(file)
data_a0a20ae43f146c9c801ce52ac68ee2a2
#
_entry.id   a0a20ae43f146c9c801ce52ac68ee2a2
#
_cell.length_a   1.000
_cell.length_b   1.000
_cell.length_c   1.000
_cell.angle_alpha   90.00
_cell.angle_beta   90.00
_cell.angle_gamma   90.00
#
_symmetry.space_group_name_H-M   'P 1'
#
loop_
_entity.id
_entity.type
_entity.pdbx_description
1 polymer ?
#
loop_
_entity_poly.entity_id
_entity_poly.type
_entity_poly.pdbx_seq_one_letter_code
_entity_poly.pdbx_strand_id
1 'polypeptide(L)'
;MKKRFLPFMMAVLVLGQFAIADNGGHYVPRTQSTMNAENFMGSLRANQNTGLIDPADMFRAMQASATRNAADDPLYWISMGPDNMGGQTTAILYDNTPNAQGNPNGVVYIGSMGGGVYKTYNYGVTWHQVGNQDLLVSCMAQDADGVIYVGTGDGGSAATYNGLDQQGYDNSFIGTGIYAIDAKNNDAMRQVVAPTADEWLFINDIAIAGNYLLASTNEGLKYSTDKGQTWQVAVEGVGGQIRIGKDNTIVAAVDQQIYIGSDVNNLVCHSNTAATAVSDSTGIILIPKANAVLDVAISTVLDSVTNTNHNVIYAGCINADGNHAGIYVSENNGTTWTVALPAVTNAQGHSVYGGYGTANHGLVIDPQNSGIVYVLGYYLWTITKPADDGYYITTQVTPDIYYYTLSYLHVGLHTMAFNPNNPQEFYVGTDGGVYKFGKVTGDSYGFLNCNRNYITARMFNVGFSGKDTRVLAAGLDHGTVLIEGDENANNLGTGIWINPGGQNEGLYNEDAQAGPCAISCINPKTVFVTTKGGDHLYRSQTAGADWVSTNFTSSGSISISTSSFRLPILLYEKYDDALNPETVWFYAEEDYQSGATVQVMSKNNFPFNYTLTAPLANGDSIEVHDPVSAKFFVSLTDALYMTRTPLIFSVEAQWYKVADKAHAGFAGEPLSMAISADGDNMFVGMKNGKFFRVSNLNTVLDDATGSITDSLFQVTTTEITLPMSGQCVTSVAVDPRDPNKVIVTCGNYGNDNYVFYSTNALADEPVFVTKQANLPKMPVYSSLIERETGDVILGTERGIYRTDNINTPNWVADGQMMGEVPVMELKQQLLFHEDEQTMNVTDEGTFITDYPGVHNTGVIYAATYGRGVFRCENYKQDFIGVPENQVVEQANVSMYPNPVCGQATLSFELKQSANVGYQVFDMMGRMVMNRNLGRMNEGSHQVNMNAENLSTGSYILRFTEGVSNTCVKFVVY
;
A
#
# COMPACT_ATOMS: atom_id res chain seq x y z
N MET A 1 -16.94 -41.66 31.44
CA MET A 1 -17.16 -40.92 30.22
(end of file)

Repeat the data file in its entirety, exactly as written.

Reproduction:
data_a0a20ae43f146c9c801ce52ac68ee2a2
#
_entry.id   a0a20ae43f146c9c801ce52ac68ee2a2
#
_cell.length_a   1.000
_cell.length_b   1.000
_cell.length_c   1.000
_cell.angle_alpha   90.00
_cell.angle_beta   90.00
_cell.angle_gamma   90.00
#
_symmetry.space_group_name_H-M   'P 1'
#
loop_
_entity.id
_entity.type
_entity.pdbx_description
1 polymer ?
#
loop_
_entity_poly.entity_id
_entity_poly.type
_entity_poly.pdbx_seq_one_letter_code
_entity_poly.pdbx_strand_id
1 'polypeptide(L)'
;MKKRFLPFMMAVLVLGQFAIADNGGHYVPRTQSTMNAENFMGSLRANQNTGLIDPADMFRAMQASATRNAADDPLYWISMGPDNMGGQTTAILYDNTPNAQGNPNGVVYIGSMGGGVYKTYNYGVTWHQVGNQDLLVSCMAQDADGVIYVGTGDGGSAATYNGLDQQGYDNSFIGTGIYAIDAKNNDAMRQVVAPTADEWLFINDIAIAGNYLLASTNEGLKYSTDKGQTWQVAVEGVGGQIRIGKDNTIVAAVDQQIYIGSDVNNLVCHSNTAATAVSDSTGIILIPKANAVLDVAISTVLDSVTNTNHNVIYAGCINADGNHAGIYVSENNGTTWTVALPAVTNAQGHSVYGGYGTANHGLVIDPQNSGIVYVLGYYLWTITKPADDGYYITTQVTPDIYYYTLSYLHVGLHTMAFNPNNPQEFYVGTDGGVYKFGKVTGDSYGFLNCNRNYITARMFNVGFSGKDTRVLAAGLDHGTVLIEGDENANNLGTGIWINPGGQNEGLYNEDAQAGPCAISCINPKTVFVTTKGGDHLYRSQTAGADWVSTNFTSSGSISISTSSFRLPILLYEKYDDALNPETVWFYAEEDYQSGATVQVMSKNNFPFNYTLTAPLANGDSIEVHDPVSAKFFVSLTDALYMTRTPLIFSVEAQWYKVADKAHAGFAGEPLSMAISADGDNMFVGMKNGKFFRVSNLNTVLDDATGSITDSLFQVTTTEITLPMSGQCVTSVAVDPRDPNKVIVTCGNYGNDNYVFYSTNALADEPVFVTKQANLPKMPVYSSLIERETGDVILGTERGIYRTDNINTPNWVADGQMMGEVPVMELKQQLLFHEDEQTMNVTDEGTFITDYPGVHNTGVIYAATYGRGVFRCENYKQDFIGVPENQVVEQANVSMYPNPVCGQATLSFELKQSANVGYQVFDMMGRMVMNRNLGRMNEGSHQVNMNAENLSTGSYILRFTEGVSNTCVKFVVY
;
A
#
# COMPACT_ATOMS: atom_id res chain seq x y z
N MET A 1 -16.94 -41.66 31.44
CA MET A 1 -17.16 -40.92 30.22